Langmuir Probe Diagnostics in Dusty, Non-Thermal Plasmas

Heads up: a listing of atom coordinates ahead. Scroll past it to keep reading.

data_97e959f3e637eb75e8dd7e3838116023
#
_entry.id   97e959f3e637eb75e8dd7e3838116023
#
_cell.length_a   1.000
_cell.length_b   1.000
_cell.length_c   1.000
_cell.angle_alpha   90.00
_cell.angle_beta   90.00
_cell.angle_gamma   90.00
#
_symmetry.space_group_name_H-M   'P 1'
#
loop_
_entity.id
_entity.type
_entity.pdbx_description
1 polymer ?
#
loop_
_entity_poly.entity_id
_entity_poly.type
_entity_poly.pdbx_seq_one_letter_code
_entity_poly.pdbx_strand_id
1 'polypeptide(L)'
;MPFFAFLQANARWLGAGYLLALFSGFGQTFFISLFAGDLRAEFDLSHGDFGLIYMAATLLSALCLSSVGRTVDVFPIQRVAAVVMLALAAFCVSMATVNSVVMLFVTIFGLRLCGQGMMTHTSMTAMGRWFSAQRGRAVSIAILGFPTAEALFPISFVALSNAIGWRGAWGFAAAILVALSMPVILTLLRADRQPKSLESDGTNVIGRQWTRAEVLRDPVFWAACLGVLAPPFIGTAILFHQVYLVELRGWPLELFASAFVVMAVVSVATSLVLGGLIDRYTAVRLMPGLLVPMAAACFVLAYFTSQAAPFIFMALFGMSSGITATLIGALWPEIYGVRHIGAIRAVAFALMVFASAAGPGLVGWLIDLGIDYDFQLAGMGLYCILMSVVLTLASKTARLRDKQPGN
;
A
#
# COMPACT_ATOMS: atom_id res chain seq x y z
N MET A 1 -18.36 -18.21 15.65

Non-thermal plasmas, at their most ideal, are well understood; the realistic non-thermal plasma, that which is utilized across nearly all semi-conductor related industries as well as extensively in academia, remains thoroughly lacking that understanding, specifically, the non-thermal plasmas which synthesize and/or contain particulate matter, so-called dusty plasmas. This work addresses the marked difficulty in probing such discharges, presenting a design which results in a much more forgiving and simple system to probe and investigate—one which contains solely conductive dust and inert gases. This work studies potential conductive dust candidates and subsequent synthesis methods that adhere to these restrictions, resulting in a separate non-thermal plasma technique for the synthesis and injection of graphitic nanoparticles, as well as the inert gas, into the probed discharge. This work presents a home-built Langmuir probe capable of comprehensive measurements of the electron energy distribution function and important plasma parameters, with no measured degradation caused by a build-up of graphitic nanoparticles on the probe surface. This work confirms that the presence of dust leads to a decrease in electron density and, thus, an increase in the average electron temperature. Finally, this work studies the phenomenon of nanoparticle trapping, presents the first direct measurement of the particle floating potential in a dusty plasma, and represents a step towards understanding the incredibly complex effect of plasma-dust interactions.